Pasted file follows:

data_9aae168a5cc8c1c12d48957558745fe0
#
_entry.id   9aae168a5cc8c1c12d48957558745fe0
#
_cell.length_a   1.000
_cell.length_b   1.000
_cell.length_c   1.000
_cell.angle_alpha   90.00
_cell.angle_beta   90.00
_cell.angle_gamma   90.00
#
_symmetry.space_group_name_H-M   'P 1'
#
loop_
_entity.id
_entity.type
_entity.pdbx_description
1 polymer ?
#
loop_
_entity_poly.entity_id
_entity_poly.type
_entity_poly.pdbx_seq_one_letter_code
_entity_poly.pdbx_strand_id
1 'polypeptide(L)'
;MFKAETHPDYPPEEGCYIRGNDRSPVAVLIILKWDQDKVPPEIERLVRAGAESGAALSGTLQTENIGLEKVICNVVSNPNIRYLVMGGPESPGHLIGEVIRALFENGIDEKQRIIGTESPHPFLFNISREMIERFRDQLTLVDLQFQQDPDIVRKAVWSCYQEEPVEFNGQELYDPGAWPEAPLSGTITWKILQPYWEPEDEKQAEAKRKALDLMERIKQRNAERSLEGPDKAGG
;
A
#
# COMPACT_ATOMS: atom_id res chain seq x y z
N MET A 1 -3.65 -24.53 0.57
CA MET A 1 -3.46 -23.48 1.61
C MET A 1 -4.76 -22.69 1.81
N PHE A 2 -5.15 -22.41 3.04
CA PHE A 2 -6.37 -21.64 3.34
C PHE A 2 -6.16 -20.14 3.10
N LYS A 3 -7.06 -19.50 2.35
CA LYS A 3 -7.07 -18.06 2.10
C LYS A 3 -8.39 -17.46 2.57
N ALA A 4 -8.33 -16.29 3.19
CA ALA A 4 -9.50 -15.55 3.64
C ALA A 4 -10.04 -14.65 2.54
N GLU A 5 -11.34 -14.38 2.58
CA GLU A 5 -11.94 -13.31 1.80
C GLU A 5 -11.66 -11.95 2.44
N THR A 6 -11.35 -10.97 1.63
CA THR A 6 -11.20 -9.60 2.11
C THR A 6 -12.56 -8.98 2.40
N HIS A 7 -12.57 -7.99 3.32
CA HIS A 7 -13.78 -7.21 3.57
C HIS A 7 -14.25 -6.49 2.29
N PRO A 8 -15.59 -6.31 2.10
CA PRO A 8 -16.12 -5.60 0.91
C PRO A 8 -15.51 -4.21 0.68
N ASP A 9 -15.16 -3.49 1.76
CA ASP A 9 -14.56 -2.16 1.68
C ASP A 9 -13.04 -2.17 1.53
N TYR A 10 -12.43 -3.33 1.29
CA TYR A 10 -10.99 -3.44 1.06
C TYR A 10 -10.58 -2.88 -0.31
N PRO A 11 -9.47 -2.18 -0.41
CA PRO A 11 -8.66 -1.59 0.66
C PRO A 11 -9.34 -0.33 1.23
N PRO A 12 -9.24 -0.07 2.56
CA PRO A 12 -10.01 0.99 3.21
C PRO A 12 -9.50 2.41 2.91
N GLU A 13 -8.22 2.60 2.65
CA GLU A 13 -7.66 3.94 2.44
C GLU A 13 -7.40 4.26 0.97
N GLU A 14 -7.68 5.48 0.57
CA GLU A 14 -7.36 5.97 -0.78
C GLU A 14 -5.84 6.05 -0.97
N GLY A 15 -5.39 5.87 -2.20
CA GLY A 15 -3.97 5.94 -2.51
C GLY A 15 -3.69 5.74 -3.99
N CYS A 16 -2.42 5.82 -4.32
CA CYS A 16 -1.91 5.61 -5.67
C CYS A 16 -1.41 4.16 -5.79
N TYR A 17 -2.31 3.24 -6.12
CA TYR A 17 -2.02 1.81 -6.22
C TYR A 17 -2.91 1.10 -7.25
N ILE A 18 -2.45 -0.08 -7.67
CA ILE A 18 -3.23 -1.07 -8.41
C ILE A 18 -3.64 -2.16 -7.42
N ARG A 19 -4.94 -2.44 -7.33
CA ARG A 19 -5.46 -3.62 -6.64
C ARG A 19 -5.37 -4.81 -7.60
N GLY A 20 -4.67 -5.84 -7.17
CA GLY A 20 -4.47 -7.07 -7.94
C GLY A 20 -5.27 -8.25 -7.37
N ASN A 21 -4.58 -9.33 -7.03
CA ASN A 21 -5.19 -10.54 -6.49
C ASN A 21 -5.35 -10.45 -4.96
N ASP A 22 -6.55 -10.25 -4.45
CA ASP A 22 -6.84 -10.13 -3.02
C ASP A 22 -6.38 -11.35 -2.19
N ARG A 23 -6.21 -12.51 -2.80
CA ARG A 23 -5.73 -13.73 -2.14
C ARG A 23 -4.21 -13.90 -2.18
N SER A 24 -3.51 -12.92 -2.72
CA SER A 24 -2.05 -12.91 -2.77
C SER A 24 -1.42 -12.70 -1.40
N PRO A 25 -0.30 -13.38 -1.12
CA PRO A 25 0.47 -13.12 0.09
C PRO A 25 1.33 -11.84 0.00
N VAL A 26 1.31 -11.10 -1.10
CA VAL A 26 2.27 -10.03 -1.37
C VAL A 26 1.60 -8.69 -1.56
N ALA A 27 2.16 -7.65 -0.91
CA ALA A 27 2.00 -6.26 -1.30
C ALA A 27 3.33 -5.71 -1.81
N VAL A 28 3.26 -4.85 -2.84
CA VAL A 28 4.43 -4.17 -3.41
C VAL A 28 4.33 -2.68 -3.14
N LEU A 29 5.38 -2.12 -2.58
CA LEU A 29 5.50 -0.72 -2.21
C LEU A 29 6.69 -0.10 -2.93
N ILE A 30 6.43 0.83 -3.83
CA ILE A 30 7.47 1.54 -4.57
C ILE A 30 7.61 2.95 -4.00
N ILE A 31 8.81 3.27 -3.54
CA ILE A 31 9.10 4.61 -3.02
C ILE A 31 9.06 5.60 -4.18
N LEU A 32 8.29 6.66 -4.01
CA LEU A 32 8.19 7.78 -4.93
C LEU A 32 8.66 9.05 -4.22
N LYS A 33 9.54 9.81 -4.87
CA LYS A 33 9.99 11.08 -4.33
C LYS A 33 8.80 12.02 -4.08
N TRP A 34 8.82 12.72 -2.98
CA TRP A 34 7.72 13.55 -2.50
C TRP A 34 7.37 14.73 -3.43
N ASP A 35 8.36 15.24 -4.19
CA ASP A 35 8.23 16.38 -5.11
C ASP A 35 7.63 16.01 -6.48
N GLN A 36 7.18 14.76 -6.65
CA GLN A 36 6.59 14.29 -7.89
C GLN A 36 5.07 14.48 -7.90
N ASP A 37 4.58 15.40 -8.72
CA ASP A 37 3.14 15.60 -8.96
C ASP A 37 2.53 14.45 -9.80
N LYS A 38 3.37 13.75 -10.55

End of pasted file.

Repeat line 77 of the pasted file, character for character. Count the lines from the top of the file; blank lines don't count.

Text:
CA CYS A 16 -1.91 5.61 -5.67